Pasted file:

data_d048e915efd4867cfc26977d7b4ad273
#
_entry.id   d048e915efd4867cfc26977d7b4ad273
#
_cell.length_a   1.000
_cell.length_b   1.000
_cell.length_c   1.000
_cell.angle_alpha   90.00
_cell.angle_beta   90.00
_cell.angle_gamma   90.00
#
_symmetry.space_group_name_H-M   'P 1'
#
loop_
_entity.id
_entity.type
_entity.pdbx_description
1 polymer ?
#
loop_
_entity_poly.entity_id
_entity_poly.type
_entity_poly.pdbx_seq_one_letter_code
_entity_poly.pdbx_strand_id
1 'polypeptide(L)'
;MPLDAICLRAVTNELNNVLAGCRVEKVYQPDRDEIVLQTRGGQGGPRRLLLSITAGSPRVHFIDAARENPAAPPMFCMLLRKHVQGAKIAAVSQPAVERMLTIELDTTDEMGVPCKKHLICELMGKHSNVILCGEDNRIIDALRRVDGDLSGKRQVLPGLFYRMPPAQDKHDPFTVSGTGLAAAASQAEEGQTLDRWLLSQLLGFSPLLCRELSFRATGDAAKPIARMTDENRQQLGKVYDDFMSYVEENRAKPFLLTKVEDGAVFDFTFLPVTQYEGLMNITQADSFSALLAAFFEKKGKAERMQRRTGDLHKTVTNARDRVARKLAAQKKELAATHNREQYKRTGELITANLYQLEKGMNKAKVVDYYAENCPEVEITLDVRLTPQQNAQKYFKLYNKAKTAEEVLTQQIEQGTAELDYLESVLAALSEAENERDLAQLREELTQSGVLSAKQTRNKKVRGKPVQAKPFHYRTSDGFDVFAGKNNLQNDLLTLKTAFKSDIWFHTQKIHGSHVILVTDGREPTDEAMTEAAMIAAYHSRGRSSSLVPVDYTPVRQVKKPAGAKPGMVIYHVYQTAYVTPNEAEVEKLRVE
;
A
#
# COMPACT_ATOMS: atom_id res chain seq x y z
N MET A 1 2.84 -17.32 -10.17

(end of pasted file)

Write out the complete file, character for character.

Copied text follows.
data_d048e915efd4867cfc26977d7b4ad273
#
_entry.id   d048e915efd4867cfc26977d7b4ad273
#
_cell.length_a   1.000
_cell.length_b   1.000
_cell.length_c   1.000
_cell.angle_alpha   90.00
_cell.angle_beta   90.00
_cell.angle_gamma   90.00
#
_symmetry.space_group_name_H-M   'P 1'
#
loop_
_entity.id
_entity.type
_entity.pdbx_description
1 polymer ?
#
loop_
_entity_poly.entity_id
_entity_poly.type
_entity_poly.pdbx_seq_one_letter_code
_entity_poly.pdbx_strand_id
1 'polypeptide(L)'
;MPLDAICLRAVTNELNNVLAGCRVEKVYQPDRDEIVLQTRGGQGGPRRLLLSITAGSPRVHFIDAARENPAAPPMFCMLLRKHVQGAKIAAVSQPAVERMLTIELDTTDEMGVPCKKHLICELMGKHSNVILCGEDNRIIDALRRVDGDLSGKRQVLPGLFYRMPPAQDKHDPFTVSGTGLAAAASQAEEGQTLDRWLLSQLLGFSPLLCRELSFRATGDAAKPIARMTDENRQQLGKVYDDFMSYVEENRAKPFLLTKVEDGAVFDFTFLPVTQYEGLMNITQADSFSALLAAFFEKKGKAERMQRRTGDLHKTVTNARDRVARKLAAQKKELAATHNREQYKRTGELITANLYQLEKGMNKAKVVDYYAENCPEVEITLDVRLTPQQNAQKYFKLYNKAKTAEEVLTQQIEQGTAELDYLESVLAALSEAENERDLAQLREELTQSGVLSAKQTRNKKVRGKPVQAKPFHYRTSDGFDVFAGKNNLQNDLLTLKTAFKSDIWFHTQKIHGSHVILVTDGREPTDEAMTEAAMIAAYHSRGRSSSLVPVDYTPVRQVKKPAGAKPGMVIYHVYQTAYVTPNEAEVEKLRVE
;
A
#
# COMPACT_ATOMS: atom_id res chain seq x y z
N MET A 1 2.84 -17.32 -10.17